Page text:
The longer life-expectancy of white men compared with black men in the United States has narrowed in recent years, but that is because of a significant drop in longevity of white working-class males, who, even before the pandemic, were succumbing to “deaths of despair.” The fact is that blacks are doing terribly in a nation wracked by extreme economic inequality, which is dragging down the whole working class, irrespective of race or ethnicity. In a nation that once advertised itself as the land of upward socioeconomic mobility through equal employment opportunity, intergenerational downward mobility has become the norm.

As a new generation has taken to the streets with demands for social transformation, we need to look back a half century to a time when the quest for equal employment opportunity gave rise to an African American blue-collar middle class. During the 1960s and 1970s, blacks with no more than high-school educations gained significant access to well-paid unionized employment opportunities, epitomized by semi-skilled operative jobs in the automobile industry, to which they previously had limited access. Anti-discrimination laws under Title VII of the 1964 Civil Rights Act with oversight by the Equal Employment Opportunity Commission (EEOC) supported this upward mobility for blacks in the context of a growing demand for blue-collar labor in the United States.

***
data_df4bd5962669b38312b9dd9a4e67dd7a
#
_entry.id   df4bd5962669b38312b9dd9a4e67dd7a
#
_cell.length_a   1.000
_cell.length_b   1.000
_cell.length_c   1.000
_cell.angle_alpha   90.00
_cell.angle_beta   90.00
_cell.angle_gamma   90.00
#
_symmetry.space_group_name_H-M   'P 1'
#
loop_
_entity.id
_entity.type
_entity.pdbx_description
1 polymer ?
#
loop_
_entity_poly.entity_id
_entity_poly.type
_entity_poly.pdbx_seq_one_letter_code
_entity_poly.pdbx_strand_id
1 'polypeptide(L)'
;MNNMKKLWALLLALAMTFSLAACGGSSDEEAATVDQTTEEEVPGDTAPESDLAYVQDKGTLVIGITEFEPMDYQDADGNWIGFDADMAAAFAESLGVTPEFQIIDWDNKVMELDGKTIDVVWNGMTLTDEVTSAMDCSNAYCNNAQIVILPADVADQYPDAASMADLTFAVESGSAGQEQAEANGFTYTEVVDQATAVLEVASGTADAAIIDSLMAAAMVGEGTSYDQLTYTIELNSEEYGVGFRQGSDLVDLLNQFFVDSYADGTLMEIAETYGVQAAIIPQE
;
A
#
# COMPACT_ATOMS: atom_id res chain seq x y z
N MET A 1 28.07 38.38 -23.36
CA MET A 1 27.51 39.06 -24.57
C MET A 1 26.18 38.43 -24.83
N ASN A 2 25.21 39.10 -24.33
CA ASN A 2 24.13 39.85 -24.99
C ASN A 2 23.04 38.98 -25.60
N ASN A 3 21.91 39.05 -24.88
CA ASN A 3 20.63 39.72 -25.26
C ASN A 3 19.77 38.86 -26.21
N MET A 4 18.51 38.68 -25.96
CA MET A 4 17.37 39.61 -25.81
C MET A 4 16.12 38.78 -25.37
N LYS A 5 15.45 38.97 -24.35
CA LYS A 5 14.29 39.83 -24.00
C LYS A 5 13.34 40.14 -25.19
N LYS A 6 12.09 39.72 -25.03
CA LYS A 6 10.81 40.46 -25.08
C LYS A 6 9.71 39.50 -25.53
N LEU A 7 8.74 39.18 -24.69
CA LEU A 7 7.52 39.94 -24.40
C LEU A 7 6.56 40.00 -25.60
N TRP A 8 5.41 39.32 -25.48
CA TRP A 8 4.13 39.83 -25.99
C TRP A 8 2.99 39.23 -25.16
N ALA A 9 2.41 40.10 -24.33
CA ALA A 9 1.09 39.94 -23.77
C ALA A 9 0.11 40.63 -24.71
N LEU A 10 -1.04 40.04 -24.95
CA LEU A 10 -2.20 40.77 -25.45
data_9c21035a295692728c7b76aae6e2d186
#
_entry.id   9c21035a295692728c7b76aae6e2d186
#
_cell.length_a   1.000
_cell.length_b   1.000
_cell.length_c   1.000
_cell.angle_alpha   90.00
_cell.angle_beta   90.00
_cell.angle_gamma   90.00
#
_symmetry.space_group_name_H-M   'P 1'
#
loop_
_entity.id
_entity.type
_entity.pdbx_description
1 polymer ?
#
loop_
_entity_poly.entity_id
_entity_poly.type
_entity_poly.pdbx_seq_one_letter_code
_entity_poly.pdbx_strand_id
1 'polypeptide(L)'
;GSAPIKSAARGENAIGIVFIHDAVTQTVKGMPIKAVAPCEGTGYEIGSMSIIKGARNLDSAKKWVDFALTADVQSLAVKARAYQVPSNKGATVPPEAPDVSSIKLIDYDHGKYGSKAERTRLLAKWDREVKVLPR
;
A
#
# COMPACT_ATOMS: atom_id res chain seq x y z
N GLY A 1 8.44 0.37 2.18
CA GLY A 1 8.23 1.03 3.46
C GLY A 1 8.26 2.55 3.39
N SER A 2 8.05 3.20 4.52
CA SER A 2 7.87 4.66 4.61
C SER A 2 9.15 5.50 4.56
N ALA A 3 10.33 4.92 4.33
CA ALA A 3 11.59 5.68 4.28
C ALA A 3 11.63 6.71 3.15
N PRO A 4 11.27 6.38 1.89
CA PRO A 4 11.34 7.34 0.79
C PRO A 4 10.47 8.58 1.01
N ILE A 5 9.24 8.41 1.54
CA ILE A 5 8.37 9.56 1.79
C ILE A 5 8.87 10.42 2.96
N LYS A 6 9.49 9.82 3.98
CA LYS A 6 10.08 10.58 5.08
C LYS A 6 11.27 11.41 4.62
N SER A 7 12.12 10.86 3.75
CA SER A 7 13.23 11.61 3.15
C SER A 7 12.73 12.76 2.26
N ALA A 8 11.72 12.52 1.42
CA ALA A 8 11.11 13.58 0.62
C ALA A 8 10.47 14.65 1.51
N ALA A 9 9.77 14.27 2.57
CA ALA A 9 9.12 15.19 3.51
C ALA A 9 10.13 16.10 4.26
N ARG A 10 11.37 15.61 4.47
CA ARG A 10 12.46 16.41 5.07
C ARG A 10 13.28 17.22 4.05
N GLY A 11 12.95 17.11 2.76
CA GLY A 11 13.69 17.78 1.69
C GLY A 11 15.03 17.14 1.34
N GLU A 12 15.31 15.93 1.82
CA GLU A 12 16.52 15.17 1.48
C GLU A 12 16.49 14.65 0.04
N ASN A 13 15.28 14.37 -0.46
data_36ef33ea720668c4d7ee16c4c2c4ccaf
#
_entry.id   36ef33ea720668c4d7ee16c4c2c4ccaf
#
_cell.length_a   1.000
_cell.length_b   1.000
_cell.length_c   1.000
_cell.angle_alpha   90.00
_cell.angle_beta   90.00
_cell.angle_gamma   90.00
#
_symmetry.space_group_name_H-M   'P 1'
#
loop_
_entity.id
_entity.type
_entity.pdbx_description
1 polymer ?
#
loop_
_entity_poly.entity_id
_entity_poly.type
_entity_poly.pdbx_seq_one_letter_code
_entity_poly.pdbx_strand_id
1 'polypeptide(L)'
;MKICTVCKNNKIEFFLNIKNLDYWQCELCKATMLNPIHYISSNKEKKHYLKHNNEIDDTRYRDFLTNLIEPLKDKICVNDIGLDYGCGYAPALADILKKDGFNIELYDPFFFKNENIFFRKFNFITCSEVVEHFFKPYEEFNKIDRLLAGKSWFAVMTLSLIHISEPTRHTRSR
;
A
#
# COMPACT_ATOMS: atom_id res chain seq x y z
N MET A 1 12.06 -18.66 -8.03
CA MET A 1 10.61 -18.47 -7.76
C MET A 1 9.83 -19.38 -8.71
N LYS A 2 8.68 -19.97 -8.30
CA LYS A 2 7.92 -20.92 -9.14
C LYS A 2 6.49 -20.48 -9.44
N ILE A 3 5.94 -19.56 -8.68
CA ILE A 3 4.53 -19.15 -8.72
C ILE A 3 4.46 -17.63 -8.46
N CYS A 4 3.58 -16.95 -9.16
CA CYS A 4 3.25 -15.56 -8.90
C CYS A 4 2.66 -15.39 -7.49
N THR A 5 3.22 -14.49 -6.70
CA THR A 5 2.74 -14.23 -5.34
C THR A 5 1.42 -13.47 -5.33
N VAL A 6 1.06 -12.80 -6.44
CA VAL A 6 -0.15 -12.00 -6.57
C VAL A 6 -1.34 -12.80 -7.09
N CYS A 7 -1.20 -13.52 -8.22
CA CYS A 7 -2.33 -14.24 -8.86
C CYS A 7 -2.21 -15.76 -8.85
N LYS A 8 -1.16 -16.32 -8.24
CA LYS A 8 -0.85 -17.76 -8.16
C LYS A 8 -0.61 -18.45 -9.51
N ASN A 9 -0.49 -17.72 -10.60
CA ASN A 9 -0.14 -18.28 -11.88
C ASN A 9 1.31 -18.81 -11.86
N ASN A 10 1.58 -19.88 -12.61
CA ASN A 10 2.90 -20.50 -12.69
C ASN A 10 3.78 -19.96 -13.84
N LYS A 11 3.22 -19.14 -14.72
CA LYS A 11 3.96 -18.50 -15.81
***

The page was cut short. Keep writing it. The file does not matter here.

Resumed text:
From the late 1970s, however, the impact of global competition and the offshoring of manufacturing combined with the financialization of the corporation to decimate these stable and well-paid blue-collar jobs. Under the seniority provisions of the increasingly beleaguered industrial unions, blacks tended to be last hired and first fired. As U.S.-based blue-collar jobs were permanently lost, U.S. business corporations and government agencies failed to make sufficient investments in the education and skills of the U.S. labor force to usher in a new era of upward socioeconomic mobility. This organizational failure left blacks most vulnerable to downward mobility.